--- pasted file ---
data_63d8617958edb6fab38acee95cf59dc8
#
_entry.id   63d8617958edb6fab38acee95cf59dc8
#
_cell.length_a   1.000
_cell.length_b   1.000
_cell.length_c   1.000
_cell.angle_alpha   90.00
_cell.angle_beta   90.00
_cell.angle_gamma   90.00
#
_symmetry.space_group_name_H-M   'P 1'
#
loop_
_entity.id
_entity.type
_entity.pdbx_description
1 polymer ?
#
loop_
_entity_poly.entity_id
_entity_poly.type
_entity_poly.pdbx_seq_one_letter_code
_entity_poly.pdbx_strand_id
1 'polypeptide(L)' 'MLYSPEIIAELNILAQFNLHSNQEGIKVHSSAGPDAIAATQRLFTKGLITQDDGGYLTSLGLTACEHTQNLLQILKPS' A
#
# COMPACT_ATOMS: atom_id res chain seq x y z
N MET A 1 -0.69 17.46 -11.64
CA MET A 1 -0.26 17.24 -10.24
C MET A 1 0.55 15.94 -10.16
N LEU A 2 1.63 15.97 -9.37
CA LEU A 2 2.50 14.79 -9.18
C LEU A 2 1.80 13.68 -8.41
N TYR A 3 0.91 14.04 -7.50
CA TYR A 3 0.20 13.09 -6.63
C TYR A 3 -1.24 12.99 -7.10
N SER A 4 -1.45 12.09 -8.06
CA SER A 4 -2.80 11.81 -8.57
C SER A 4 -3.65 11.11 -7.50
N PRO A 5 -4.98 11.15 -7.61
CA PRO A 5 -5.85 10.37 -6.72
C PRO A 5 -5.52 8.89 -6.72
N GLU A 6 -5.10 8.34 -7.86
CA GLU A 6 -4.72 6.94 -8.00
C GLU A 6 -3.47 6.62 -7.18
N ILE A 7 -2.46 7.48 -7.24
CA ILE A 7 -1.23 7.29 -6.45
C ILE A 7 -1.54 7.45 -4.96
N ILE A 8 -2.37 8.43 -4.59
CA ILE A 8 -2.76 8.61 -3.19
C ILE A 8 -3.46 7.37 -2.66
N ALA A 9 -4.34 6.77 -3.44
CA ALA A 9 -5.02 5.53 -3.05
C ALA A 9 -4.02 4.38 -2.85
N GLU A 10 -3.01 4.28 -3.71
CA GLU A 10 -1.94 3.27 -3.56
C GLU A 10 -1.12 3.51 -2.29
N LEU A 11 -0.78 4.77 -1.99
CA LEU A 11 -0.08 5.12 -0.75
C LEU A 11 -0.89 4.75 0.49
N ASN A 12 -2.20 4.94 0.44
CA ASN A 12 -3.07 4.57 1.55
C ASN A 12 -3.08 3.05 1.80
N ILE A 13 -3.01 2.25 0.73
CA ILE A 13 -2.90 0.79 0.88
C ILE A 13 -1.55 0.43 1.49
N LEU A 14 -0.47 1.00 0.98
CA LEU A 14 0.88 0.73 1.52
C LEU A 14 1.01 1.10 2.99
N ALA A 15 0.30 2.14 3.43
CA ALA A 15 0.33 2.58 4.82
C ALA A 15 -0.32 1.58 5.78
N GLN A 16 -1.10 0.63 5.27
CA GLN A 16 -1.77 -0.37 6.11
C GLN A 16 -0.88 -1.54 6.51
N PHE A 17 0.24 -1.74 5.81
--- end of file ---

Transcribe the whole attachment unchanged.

data_63d8617958edb6fab38acee95cf59dc8
#
_entry.id   63d8617958edb6fab38acee95cf59dc8
#
_cell.length_a   1.000
_cell.length_b   1.000
_cell.length_c   1.000
_cell.angle_alpha   90.00
_cell.angle_beta   90.00
_cell.angle_gamma   90.00
#
_symmetry.space_group_name_H-M   'P 1'
#
loop_
_entity.id
_entity.type
_entity.pdbx_description
1 polymer ?
#
loop_
_entity_poly.entity_id
_entity_poly.type
_entity_poly.pdbx_seq_one_letter_code
_entity_poly.pdbx_strand_id
1 'polypeptide(L)' 'MLYSPEIIAELNILAQFNLHSNQEGIKVHSSAGPDAIAATQRLFTKGLITQDDGGYLTSLGLTACEHTQNLLQILKPS' A
#
# COMPACT_ATOMS: atom_id res chain seq x y z
N MET A 1 -0.69 17.46 -11.64
CA MET A 1 -0.26 17.24 -10.24
C MET A 1 0.55 15.94 -10.16
N LEU A 2 1.63 15.97 -9.37
CA LEU A 2 2.50 14.79 -9.18
C LEU A 2 1.80 13.68 -8.41
N TYR A 3 0.91 14.04 -7.50
CA TYR A 3 0.20 13.09 -6.63
C TYR A 3 -1.24 12.99 -7.10
N SER A 4 -1.45 12.09 -8.06
CA SER A 4 -2.80 11.81 -8.57
C SER A 4 -3.65 11.11 -7.50
N PRO A 5 -4.98 11.15 -7.61
CA PRO A 5 -5.85 10.37 -6.72
C PRO A 5 -5.52 8.89 -6.72
N GLU A 6 -5.10 8.34 -7.86
CA GLU A 6 -4.72 6.94 -8.00
C GLU A 6 -3.47 6.62 -7.18
N ILE A 7 -2.46 7.48 -7.24
CA ILE A 7 -1.23 7.29 -6.45
C ILE A 7 -1.54 7.45 -4.96
N ILE A 8 -2.37 8.43 -4.59
CA ILE A 8 -2.76 8.61 -3.19
C ILE A 8 -3.46 7.37 -2.66
N ALA A 9 -4.34 6.77 -3.44
CA ALA A 9 -5.02 5.53 -3.05
C ALA A 9 -4.02 4.38 -2.85
N GLU A 10 -3.01 4.28 -3.71
CA GLU A 10 -1.94 3.27 -3.56
C GLU A 10 -1.12 3.51 -2.29
N LEU A 11 -0.78 4.77 -1.99
CA LEU A 11 -0.08 5.12 -0.75
C LEU A 11 -0.89 4.75 0.49
N ASN A 12 -2.20 4.94 0.44
CA ASN A 12 -3.07 4.57 1.55
C ASN A 12 -3.08 3.05 1.80
N ILE A 13 -3.01 2.25 0.73
CA ILE A 13 -2.90 0.79 0.88
C ILE A 13 -1.55 0.43 1.49
N LEU A 14 -0.47 1.00 0.98
CA LEU A 14 0.88 0.73 1.52
C LEU A 14 1.01 1.10 2.99
N ALA A 15 0.30 2.14 3.43
CA ALA A 15 0.33 2.58 4.82
C ALA A 15 -0.32 1.58 5.78
N GLN A 16 -1.10 0.63 5.27
CA GLN A 16 -1.77 -0.37 6.11
C GLN A 16 -0.88 -1.54 6.51
N PHE A 17 0.24 -1.74 5.81